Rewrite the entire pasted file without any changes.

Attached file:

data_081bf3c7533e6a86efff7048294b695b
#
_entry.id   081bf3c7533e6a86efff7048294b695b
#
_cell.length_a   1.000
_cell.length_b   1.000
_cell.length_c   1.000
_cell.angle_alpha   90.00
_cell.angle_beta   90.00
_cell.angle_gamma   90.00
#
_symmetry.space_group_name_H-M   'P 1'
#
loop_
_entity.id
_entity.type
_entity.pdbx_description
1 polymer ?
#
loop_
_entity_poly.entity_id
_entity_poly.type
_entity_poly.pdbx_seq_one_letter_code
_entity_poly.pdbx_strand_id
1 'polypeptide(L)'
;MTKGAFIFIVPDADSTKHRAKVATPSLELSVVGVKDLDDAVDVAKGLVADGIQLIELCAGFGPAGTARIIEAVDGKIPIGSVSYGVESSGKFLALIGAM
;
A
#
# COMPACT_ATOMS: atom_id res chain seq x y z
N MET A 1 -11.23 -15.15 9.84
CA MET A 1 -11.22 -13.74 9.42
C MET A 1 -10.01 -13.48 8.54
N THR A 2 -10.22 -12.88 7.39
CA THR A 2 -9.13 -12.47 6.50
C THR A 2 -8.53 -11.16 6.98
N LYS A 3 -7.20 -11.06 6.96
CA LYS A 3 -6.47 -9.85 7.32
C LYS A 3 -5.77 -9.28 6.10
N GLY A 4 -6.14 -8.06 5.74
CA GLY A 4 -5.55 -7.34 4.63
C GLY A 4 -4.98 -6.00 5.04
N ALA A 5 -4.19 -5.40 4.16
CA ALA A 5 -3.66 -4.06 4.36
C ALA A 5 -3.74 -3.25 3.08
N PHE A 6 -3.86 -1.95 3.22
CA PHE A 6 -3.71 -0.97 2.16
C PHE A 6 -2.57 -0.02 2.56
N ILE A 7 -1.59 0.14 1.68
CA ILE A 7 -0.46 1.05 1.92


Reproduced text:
data_081bf3c7533e6a86efff7048294b695b
#
_entry.id   081bf3c7533e6a86efff7048294b695b
#
_cell.length_a   1.000
_cell.length_b   1.000
_cell.length_c   1.000
_cell.angle_alpha   90.00
_cell.angle_beta   90.00
_cell.angle_gamma   90.00
#
_symmetry.space_group_name_H-M   'P 1'
#
loop_
_entity.id
_entity.type
_entity.pdbx_description
1 polymer ?
#
loop_
_entity_poly.entity_id
_entity_poly.type
_entity_poly.pdbx_seq_one_letter_code
_entity_poly.pdbx_strand_id
1 'polypeptide(L)'
;MTKGAFIFIVPDADSTKHRAKVATPSLELSVVGVKDLDDAVDVAKGLVADGIQLIELCAGFGPAGTARIIEAVDGKIPIGSVSYGVESSGKFLALIGAM
;
A
#
# COMPACT_ATOMS: atom_id res chain seq x y z
N MET A 1 -11.23 -15.15 9.84
CA MET A 1 -11.22 -13.74 9.42
C MET A 1 -10.01 -13.48 8.54
N THR A 2 -10.22 -12.88 7.39
CA THR A 2 -9.13 -12.47 6.50
C THR A 2 -8.53 -11.16 6.98
N LYS A 3 -7.20 -11.06 6.96
CA LYS A 3 -6.47 -9.85 7.32
C LYS A 3 -5.77 -9.28 6.10
N GLY A 4 -6.14 -8.06 5.74
CA GLY A 4 -5.55 -7.34 4.63
C GLY A 4 -4.98 -6.00 5.04
N ALA A 5 -4.19 -5.40 4.16
CA ALA A 5 -3.66 -4.06 4.36
C ALA A 5 -3.74 -3.25 3.08
N PHE A 6 -3.86 -1.95 3.22
CA PHE A 6 -3.71 -0.97 2.16
C PHE A 6 -2.57 -0.02 2.56
N ILE A 7 -1.59 0.14 1.68
CA ILE A 7 -0.46 1.05 1.92